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An ascetic and failed priest, a stoic, father of the nation, prime minister and first national hero of the Central American nation of Belize, George Price remains one of the most enigmatic leaders of the 20th century. Nothing in the early years of Price s life gave any indication that he would become the most uncompromising adversary of the British government in the struggle, first for self-government and later for Belizean independence, and in the process dominate Belizean politics for over 40 years. An indifferent scholastic career, failure to complete studies for the priesthood followed by a decade as the right-hand man for one of the colony s most astute businessmen, were less than impressive a track record for a future national leader and political firebrand. Yet for close to 50 years, the story of George Price was inseparable from the story of the modern political development of Belize, involving the birth of nationalist politics; the formation of political parties; the struggle for independence and the national objective of maintaining the territorial integrity of Belize against claims by Guatemala. Here is the story of a man who never married or raised a family, who never had a romantic liaison with a woman and who up to the time of his death at the age of 92 had remained celibate all his life. Price s first and only lifelong love, his sweetheart, wife and family were Belize and its people. In this even-handed and revealing authorized biography, Godfrey Smith does not attempt to canonize Price or denigrate his rivals and detractors. Rather, he exposes the contradictions that were a feature of Price s life and career. On the one hand the reader is shown Price as the ardent nationalist and a man of uncommon discipline and tenacity who pursued his vision of an independent Belize with clear-minded focus, courage and determination, yet who by his own admission, had secret relations with Guatemala whom most Belizeans regarded as the enemy. On a personal level, Smith paints a picture of Price as one who beneath his pious exterior could often be found to be petty, secretive and vindictive, and a man who did not suffer slights lightly. Few political leaders from the region have recorded their memoirs or, like Price, given access by way of interviews or opened their personal papers to researchers or biographers. As one whose political career spanned both the colonial and post independence eras, the information, experiences and insights Price has freely given to his biographer will make this work an important contribution to the study of the political personality, the development of political parties and party politics in the Caribbean at both the undergraduate and graduate levels. In addition, the book sheds new light on Price s adversarial relationship with local British governors and officials of the Colonial Office in London, and on the central role that the Guatemalan claim on Belize and Price s controversial affiliations with Guatemala played in both the negotiation and timing of Belizean independence. The value of Godfrey Smith s work as the biographer of George Price lies in the fact that it is at once the revealing story of an important and controversial political leader, and at the same time, a history of the anti-colonial struggle and the modern political development of Belize.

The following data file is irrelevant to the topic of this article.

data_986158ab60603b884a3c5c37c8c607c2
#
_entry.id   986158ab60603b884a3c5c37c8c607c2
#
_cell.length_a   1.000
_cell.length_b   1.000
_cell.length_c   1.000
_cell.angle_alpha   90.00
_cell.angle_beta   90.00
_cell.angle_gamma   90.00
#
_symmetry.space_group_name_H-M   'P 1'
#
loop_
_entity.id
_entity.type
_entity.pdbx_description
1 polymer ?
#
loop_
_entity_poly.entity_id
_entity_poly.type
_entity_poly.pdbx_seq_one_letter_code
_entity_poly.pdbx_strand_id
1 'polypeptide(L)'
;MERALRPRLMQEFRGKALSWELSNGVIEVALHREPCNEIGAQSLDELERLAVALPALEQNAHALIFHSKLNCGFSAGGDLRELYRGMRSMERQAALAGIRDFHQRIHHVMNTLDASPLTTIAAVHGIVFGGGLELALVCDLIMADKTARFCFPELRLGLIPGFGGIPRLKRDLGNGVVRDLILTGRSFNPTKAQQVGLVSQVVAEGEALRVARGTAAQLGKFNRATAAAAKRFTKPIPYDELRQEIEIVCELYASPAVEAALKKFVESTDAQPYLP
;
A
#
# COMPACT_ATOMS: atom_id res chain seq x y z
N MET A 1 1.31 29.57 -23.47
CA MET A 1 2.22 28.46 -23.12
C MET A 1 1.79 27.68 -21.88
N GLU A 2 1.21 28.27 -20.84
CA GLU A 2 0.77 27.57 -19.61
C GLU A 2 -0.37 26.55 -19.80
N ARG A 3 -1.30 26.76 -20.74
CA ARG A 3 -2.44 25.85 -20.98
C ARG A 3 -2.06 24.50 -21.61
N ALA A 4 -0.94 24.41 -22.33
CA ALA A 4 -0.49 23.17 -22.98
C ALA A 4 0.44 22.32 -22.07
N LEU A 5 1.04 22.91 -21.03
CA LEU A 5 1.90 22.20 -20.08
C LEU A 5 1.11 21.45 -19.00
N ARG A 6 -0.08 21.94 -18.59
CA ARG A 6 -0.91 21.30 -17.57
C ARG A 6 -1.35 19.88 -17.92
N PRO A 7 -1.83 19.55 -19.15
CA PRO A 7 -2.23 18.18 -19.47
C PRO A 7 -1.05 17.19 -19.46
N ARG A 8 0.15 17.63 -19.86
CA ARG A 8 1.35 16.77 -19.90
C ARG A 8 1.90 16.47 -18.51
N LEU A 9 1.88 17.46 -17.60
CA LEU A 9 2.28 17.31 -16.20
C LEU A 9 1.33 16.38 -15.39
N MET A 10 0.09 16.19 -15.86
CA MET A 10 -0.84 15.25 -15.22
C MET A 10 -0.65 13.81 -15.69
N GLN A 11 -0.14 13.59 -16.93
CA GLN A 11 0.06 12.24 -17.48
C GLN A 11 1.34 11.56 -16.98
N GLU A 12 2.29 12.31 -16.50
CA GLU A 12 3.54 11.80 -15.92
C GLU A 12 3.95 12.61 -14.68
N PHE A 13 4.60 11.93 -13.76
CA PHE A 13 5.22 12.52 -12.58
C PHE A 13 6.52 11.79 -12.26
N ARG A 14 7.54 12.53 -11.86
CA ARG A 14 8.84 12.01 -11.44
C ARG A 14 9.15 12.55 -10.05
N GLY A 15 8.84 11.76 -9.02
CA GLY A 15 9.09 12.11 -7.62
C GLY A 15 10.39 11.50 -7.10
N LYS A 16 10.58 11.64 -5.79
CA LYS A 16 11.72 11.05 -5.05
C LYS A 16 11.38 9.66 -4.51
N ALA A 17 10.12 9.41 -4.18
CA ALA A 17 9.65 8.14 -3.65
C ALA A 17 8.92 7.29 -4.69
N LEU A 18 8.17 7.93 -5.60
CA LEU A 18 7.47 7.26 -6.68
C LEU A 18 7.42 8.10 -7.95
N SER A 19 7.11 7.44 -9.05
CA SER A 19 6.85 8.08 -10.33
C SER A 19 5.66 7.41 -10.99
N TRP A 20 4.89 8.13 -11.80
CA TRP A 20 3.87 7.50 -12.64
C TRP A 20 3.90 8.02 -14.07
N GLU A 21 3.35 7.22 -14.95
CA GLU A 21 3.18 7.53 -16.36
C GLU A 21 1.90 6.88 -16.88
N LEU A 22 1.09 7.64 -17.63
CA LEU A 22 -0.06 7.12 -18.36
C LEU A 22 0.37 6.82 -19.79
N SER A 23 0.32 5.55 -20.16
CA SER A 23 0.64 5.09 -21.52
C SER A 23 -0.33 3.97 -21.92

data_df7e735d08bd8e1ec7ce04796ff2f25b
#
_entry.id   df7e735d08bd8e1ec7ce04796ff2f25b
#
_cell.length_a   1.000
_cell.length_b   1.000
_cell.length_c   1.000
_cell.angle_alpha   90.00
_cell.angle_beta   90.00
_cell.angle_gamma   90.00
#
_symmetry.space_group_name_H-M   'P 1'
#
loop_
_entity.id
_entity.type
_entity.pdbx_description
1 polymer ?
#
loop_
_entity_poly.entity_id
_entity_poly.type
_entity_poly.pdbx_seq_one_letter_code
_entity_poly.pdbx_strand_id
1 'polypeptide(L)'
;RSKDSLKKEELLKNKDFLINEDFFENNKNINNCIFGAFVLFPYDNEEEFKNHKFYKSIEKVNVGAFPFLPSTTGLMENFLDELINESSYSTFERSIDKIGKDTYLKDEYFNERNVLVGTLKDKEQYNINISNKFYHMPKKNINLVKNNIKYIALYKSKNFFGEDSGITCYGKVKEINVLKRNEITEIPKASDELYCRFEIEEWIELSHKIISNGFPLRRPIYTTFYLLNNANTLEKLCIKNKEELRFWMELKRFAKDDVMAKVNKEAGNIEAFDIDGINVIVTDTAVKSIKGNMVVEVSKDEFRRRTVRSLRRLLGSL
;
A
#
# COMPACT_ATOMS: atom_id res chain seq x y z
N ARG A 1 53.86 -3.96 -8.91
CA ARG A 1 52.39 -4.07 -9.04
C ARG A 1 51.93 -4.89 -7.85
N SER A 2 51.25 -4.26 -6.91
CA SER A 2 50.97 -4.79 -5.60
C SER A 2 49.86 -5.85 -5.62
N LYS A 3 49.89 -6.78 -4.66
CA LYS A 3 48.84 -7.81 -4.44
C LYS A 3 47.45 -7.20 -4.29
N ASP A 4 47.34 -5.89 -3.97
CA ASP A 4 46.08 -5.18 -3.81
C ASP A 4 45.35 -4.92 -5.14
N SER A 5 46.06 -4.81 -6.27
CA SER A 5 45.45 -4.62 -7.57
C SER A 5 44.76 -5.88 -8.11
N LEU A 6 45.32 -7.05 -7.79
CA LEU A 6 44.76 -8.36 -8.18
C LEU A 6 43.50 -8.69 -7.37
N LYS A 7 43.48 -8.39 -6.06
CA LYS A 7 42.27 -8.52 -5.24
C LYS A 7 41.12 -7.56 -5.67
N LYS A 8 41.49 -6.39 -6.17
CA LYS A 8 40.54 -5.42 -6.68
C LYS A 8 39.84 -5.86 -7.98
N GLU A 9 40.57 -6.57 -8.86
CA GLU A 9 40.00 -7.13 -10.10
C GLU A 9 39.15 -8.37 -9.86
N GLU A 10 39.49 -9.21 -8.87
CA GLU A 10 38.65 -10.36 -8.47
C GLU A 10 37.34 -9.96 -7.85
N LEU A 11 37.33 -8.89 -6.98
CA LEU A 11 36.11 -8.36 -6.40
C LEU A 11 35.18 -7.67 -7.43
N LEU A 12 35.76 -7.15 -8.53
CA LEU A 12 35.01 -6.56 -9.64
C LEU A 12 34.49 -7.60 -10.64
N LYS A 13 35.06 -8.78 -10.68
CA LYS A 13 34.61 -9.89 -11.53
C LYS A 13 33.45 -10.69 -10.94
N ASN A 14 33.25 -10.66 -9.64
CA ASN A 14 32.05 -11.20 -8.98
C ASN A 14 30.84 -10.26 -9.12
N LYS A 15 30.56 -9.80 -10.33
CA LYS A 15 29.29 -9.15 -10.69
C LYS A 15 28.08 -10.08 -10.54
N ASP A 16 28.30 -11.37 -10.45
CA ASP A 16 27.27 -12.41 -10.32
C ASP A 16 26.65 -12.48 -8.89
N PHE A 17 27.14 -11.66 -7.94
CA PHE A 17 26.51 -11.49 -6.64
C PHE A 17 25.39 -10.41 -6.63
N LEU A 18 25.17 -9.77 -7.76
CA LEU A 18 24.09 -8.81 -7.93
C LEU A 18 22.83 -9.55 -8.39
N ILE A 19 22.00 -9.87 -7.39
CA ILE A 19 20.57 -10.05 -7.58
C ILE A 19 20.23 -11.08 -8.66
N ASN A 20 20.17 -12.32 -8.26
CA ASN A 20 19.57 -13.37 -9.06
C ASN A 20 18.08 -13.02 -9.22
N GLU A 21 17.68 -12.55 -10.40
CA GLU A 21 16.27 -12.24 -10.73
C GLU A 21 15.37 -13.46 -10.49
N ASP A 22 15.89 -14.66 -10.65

Click for more detail about Caribbean Reasonings: The George Lamming Reader - The Aesthetics of Decolonisation by George Lamming Caribbean Reasonings: The George Lamming Reader - The Aesthetics of Decolonisation

by George Lamming
Ian Randle Publishers (Jan 01, 2011)
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George Lamming is one of the best known, certainly one of the most highly regarded contemporary writers from the Caribbean. Spanning nearly 60 years and encompassing fiction, poetry and critical essays, Lamming’s writing covers the length and breadth of Caribbean intellectual, cultural, political and literary life. Credited as a part of that group of Caribbean activists who awoke the Caribbean to its identity and more specifically to its cultural identity, his works have focused on finding new political and social identity. Indeed, Lamming was a seminal figure in the Caribbean 20th century intellectual tradition and radical anti-colonial tradition.

Lamming is best known for his novels. In the Castle of My Skin and The Emigrants take place in England and are largely autobiographical. Of Age and Innocence and Season of Adventure are set on the fictional Caribbean island of San Cristobal. In Water with Berries, the plot of Shakespeare’s The Tempest is used to unmask the imperfections of West Indian society while his final novel, Natives of My Person, gives account of the voyage of a slave-trading ship on the triangular trade route from Europe to Africa to the New World colonies.

In The Aesthetics of Decolonisation, friend and colleague Anthony Bogues pulls together Lamming’s critical works, some previously published, some given as addresses, lectures and interviews. This is accompanied by critical reflections on Lamming’s work by noted scholars such as Andaiye and Sandra Pouchet Paquet as well as a foreword by Ngũgĩ wa Thiong’o. This much needed reader on Lamming and his work examines the history of the Caribbean and the categories which continue to shape and influence Caribbean identity in our contemporary world.